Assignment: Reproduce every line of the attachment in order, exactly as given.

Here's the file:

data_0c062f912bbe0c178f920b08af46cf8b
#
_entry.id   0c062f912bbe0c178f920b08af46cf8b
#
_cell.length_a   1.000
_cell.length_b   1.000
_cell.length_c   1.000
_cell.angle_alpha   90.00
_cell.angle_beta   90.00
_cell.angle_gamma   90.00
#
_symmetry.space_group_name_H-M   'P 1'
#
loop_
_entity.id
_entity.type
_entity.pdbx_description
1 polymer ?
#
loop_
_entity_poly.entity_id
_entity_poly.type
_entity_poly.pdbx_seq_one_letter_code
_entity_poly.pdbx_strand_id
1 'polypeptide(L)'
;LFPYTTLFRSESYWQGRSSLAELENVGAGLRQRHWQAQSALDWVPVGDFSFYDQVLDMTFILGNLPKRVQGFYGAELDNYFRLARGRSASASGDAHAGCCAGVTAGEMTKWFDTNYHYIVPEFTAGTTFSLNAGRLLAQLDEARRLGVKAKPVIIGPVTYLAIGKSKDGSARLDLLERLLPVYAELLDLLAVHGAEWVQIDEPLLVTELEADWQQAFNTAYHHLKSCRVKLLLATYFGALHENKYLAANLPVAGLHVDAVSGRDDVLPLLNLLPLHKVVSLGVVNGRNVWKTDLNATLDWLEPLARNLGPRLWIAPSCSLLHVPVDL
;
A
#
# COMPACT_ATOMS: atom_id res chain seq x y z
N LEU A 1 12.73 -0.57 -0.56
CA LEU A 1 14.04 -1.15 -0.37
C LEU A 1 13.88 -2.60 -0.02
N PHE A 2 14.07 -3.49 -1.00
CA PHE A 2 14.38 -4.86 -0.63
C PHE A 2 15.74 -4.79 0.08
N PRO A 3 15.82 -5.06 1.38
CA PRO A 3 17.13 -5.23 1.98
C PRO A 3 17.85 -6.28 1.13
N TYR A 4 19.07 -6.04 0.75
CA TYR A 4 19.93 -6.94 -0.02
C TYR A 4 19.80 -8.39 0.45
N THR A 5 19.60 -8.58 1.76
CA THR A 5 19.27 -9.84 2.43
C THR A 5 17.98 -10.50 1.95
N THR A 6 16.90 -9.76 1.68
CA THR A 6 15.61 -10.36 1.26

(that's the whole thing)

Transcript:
data_0c062f912bbe0c178f920b08af46cf8b
#
_entry.id   0c062f912bbe0c178f920b08af46cf8b
#
_cell.length_a   1.000
_cell.length_b   1.000
_cell.length_c   1.000
_cell.angle_alpha   90.00
_cell.angle_beta   90.00
_cell.angle_gamma   90.00
#
_symmetry.space_group_name_H-M   'P 1'
#
loop_
_entity.id
_entity.type
_entity.pdbx_description
1 polymer ?
#
loop_
_entity_poly.entity_id
_entity_poly.type
_entity_poly.pdbx_seq_one_letter_code
_entity_poly.pdbx_strand_id
1 'polypeptide(L)'
;LFPYTTLFRSESYWQGRSSLAELENVGAGLRQRHWQAQSALDWVPVGDFSFYDQVLDMTFILGNLPKRVQGFYGAELDNYFRLARGRSASASGDAHAGCCAGVTAGEMTKWFDTNYHYIVPEFTAGTTFSLNAGRLLAQLDEARRLGVKAKPVIIGPVTYLAIGKSKDGSARLDLLERLLPVYAELLDLLAVHGAEWVQIDEPLLVTELEADWQQAFNTAYHHLKSCRVKLLLATYFGALHENKYLAANLPVAGLHVDAVSGRDDVLPLLNLLPLHKVVSLGVVNGRNVWKTDLNATLDWLEPLARNLGPRLWIAPSCSLLHVPVDL
;
A
#
# COMPACT_ATOMS: atom_id res chain seq x y z
N LEU A 1 12.73 -0.57 -0.56
CA LEU A 1 14.04 -1.15 -0.37
C LEU A 1 13.88 -2.60 -0.02
N PHE A 2 14.07 -3.49 -1.00
CA PHE A 2 14.38 -4.86 -0.63
C PHE A 2 15.74 -4.79 0.08
N PRO A 3 15.82 -5.06 1.38
CA PRO A 3 17.13 -5.23 1.98
C PRO A 3 17.85 -6.28 1.13
N TYR A 4 19.07 -6.04 0.75
CA TYR A 4 19.93 -6.94 -0.02
C TYR A 4 19.80 -8.39 0.45
N THR A 5 19.60 -8.58 1.76
CA THR A 5 19.27 -9.84 2.43
C THR A 5 17.98 -10.50 1.95
N THR A 6 16.90 -9.76 1.68
CA THR A 6 15.61 -10.36 1.26